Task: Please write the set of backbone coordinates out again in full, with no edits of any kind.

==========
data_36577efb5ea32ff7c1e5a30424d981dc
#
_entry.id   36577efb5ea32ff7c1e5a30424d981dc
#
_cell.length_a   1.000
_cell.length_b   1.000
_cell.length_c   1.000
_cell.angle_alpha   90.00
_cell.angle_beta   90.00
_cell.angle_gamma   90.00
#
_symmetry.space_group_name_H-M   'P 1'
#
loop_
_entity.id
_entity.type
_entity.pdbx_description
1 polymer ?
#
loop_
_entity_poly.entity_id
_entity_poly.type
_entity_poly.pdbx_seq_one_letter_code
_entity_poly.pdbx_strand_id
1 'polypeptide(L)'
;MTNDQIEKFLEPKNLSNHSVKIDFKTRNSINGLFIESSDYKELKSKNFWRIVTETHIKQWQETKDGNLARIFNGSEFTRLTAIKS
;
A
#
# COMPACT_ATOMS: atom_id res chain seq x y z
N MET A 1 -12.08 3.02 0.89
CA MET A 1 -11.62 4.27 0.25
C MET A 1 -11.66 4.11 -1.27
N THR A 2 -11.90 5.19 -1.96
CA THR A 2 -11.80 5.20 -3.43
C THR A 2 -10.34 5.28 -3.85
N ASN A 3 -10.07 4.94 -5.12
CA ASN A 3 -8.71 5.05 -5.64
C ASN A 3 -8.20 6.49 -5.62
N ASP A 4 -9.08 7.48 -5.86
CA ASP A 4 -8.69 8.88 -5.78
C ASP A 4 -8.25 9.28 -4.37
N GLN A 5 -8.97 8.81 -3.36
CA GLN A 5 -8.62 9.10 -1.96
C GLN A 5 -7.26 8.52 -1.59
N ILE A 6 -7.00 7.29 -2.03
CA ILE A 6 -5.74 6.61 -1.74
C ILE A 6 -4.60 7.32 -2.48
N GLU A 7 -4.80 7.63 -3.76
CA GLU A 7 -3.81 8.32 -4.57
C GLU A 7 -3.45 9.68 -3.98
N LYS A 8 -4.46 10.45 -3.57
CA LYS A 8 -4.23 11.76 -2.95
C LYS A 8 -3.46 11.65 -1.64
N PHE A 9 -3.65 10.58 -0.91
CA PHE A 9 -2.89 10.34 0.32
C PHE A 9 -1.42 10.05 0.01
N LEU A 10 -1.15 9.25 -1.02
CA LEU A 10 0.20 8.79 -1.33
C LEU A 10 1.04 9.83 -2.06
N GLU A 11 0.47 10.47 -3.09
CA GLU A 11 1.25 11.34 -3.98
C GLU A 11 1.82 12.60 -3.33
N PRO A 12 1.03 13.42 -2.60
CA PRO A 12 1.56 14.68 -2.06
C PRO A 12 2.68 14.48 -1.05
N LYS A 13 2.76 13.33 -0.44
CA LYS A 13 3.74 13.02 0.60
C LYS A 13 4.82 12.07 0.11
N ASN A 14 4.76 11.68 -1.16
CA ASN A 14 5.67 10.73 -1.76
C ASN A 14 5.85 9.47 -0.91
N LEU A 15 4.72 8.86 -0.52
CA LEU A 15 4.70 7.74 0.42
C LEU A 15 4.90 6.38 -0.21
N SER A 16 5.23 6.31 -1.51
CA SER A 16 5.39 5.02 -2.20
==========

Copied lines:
data_36577efb5ea32ff7c1e5a30424d981dc
#
_entry.id   36577efb5ea32ff7c1e5a30424d981dc
#
_cell.length_a   1.000
_cell.length_b   1.000
_cell.length_c   1.000
_cell.angle_alpha   90.00
_cell.angle_beta   90.00
_cell.angle_gamma   90.00
#
_symmetry.space_group_name_H-M   'P 1'
#
loop_
_entity.id
_entity.type
_entity.pdbx_description
1 polymer ?
#
loop_
_entity_poly.entity_id
_entity_poly.type
_entity_poly.pdbx_seq_one_letter_code
_entity_poly.pdbx_strand_id
1 'polypeptide(L)'
;MTNDQIEKFLEPKNLSNHSVKIDFKTRNSINGLFIESSDYKELKSKNFWRIVTETHIKQWQETKDGNLARIFNGSEFTRLTAIKS
;
A
#
# COMPACT_ATOMS: atom_id res chain seq x y z
N MET A 1 -12.08 3.02 0.89
CA MET A 1 -11.62 4.27 0.25
C MET A 1 -11.66 4.11 -1.27
N THR A 2 -11.90 5.19 -1.96
CA THR A 2 -11.80 5.20 -3.43
C THR A 2 -10.34 5.28 -3.85
N ASN A 3 -10.07 4.94 -5.12
CA ASN A 3 -8.71 5.05 -5.64
C ASN A 3 -8.20 6.49 -5.62
N ASP A 4 -9.08 7.48 -5.86
CA ASP A 4 -8.69 8.88 -5.78
C ASP A 4 -8.25 9.28 -4.37
N GLN A 5 -8.97 8.81 -3.36
CA GLN A 5 -8.62 9.10 -1.96
C GLN A 5 -7.26 8.52 -1.59
N ILE A 6 -7.00 7.29 -2.03
CA ILE A 6 -5.74 6.61 -1.74
C ILE A 6 -4.60 7.32 -2.48
N GLU A 7 -4.80 7.63 -3.76
CA GLU A 7 -3.81 8.32 -4.57
C GLU A 7 -3.45 9.68 -3.98
N LYS A 8 -4.46 10.45 -3.57
CA LYS A 8 -4.23 11.76 -2.95
C LYS A 8 -3.46 11.65 -1.64
N PHE A 9 -3.65 10.58 -0.91
CA PHE A 9 -2.89 10.34 0.32
C PHE A 9 -1.42 10.05 0.01
N LEU A 10 -1.15 9.25 -1.02
CA LEU A 10 0.20 8.79 -1.33
C LEU A 10 1.04 9.83 -2.06
N GLU A 11 0.47 10.47 -3.09
CA GLU A 11 1.25 11.34 -3.98
C GLU A 11 1.82 12.60 -3.33
N PRO A 12 1.03 13.42 -2.60
CA PRO A 12 1.56 14.68 -2.06
C PRO A 12 2.68 14.48 -1.05
N LYS A 13 2.76 13.33 -0.44
CA LYS A 13 3.74 13.02 0.60
C LYS A 13 4.82 12.07 0.11
N ASN A 14 4.76 11.68 -1.16
CA ASN A 14 5.67 10.73 -1.76
C ASN A 14 5.85 9.47 -0.91
N LEU A 15 4.72 8.86 -0.52
CA LEU A 15 4.70 7.74 0.42
C LEU A 15 4.90 6.38 -0.21
N SER A 16 5.23 6.31 -1.51
CA SER A 16 5.39 5.02 -2.20